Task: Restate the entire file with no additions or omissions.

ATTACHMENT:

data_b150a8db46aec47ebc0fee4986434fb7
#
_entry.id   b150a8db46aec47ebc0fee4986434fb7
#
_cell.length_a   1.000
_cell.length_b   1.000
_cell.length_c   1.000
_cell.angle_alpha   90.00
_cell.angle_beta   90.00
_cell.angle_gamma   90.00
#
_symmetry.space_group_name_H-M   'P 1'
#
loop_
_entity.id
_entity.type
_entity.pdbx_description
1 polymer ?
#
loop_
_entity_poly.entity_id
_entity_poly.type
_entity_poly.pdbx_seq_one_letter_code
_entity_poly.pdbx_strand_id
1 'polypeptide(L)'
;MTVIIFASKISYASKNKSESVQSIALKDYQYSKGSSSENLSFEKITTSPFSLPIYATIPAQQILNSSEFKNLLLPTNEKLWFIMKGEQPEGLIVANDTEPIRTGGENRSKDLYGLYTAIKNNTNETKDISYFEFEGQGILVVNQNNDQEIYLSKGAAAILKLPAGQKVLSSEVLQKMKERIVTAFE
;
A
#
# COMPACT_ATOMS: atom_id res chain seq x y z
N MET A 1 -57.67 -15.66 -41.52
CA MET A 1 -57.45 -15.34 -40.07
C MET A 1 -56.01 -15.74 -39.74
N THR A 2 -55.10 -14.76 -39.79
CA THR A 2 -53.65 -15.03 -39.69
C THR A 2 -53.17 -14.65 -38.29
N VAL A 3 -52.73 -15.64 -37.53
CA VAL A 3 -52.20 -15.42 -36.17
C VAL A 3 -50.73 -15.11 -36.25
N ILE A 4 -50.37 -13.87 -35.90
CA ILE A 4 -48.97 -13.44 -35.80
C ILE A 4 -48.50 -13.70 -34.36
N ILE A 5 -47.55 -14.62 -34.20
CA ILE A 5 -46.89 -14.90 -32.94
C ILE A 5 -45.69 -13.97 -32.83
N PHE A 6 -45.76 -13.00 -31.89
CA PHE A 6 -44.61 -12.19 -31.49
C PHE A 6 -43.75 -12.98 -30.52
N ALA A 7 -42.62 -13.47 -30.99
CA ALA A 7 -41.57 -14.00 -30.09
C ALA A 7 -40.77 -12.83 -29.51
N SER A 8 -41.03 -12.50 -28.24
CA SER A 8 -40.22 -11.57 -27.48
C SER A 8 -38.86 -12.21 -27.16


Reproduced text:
data_b150a8db46aec47ebc0fee4986434fb7
#
_entry.id   b150a8db46aec47ebc0fee4986434fb7
#
_cell.length_a   1.000
_cell.length_b   1.000
_cell.length_c   1.000
_cell.angle_alpha   90.00
_cell.angle_beta   90.00
_cell.angle_gamma   90.00
#
_symmetry.space_group_name_H-M   'P 1'
#
loop_
_entity.id
_entity.type
_entity.pdbx_description
1 polymer ?
#
loop_
_entity_poly.entity_id
_entity_poly.type
_entity_poly.pdbx_seq_one_letter_code
_entity_poly.pdbx_strand_id
1 'polypeptide(L)'
;MTVIIFASKISYASKNKSESVQSIALKDYQYSKGSSSENLSFEKITTSPFSLPIYATIPAQQILNSSEFKNLLLPTNEKLWFIMKGEQPEGLIVANDTEPIRTGGENRSKDLYGLYTAIKNNTNETKDISYFEFEGQGILVVNQNNDQEIYLSKGAAAILKLPAGQKVLSSEVLQKMKERIVTAFE
;
A
#
# COMPACT_ATOMS: atom_id res chain seq x y z
N MET A 1 -57.67 -15.66 -41.52
CA MET A 1 -57.45 -15.34 -40.07
C MET A 1 -56.01 -15.74 -39.74
N THR A 2 -55.10 -14.76 -39.79
CA THR A 2 -53.65 -15.03 -39.69
C THR A 2 -53.17 -14.65 -38.29
N VAL A 3 -52.73 -15.64 -37.53
CA VAL A 3 -52.20 -15.42 -36.17
C VAL A 3 -50.73 -15.11 -36.25
N ILE A 4 -50.37 -13.87 -35.90
CA ILE A 4 -48.97 -13.44 -35.80
C ILE A 4 -48.50 -13.70 -34.36
N ILE A 5 -47.55 -14.62 -34.20
CA ILE A 5 -46.89 -14.90 -32.94
C ILE A 5 -45.69 -13.97 -32.83
N PHE A 6 -45.76 -13.00 -31.89
CA PHE A 6 -44.61 -12.19 -31.49
C PHE A 6 -43.75 -12.98 -30.52
N ALA A 7 -42.62 -13.47 -30.99
CA ALA A 7 -41.57 -14.00 -30.09
C ALA A 7 -40.77 -12.83 -29.51
N SER A 8 -41.03 -12.50 -28.24
CA SER A 8 -40.22 -11.57 -27.48
C SER A 8 -38.86 -12.21 -27.16